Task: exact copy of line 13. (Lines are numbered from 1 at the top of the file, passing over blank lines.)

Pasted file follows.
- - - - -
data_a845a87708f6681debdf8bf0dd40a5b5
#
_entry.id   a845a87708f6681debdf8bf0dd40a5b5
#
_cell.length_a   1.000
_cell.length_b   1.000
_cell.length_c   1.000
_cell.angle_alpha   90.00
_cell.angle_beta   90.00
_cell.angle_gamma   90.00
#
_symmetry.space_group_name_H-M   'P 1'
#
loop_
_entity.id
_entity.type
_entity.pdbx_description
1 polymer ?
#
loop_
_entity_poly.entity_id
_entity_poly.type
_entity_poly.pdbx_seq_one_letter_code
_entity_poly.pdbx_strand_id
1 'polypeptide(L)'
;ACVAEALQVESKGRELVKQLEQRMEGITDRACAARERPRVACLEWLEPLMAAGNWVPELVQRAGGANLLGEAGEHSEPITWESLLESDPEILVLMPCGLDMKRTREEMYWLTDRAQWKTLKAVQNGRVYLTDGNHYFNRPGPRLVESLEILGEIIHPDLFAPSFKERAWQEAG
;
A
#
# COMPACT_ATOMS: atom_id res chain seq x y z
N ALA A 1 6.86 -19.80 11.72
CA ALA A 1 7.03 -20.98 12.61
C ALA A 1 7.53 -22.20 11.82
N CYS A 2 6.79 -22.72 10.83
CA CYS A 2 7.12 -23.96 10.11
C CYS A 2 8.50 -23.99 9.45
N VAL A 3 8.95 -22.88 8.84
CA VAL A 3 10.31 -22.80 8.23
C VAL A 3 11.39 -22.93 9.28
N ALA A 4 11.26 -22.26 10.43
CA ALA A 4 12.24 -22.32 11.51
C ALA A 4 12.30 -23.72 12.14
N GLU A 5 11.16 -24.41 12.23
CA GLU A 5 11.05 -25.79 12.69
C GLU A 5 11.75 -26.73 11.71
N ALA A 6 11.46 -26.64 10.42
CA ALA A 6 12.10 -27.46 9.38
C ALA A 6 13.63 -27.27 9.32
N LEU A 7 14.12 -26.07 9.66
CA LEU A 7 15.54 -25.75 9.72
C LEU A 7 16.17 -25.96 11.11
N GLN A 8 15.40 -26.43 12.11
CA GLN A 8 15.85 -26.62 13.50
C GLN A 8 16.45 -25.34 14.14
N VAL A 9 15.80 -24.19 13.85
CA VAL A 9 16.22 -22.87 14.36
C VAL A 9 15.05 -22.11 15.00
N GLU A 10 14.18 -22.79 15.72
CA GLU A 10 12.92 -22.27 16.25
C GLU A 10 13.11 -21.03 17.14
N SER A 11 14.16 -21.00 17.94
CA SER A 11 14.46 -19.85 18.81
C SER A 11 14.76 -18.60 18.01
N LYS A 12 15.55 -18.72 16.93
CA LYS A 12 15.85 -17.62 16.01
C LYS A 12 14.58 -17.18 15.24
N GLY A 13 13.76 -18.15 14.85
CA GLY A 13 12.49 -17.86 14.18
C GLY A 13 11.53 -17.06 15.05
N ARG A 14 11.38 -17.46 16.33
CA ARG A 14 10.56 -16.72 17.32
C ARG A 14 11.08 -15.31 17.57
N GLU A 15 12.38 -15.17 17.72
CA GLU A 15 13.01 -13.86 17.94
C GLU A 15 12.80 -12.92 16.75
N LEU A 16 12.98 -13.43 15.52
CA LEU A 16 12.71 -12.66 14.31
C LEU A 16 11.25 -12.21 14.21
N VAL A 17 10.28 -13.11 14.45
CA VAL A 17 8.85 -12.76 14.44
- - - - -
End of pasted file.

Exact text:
#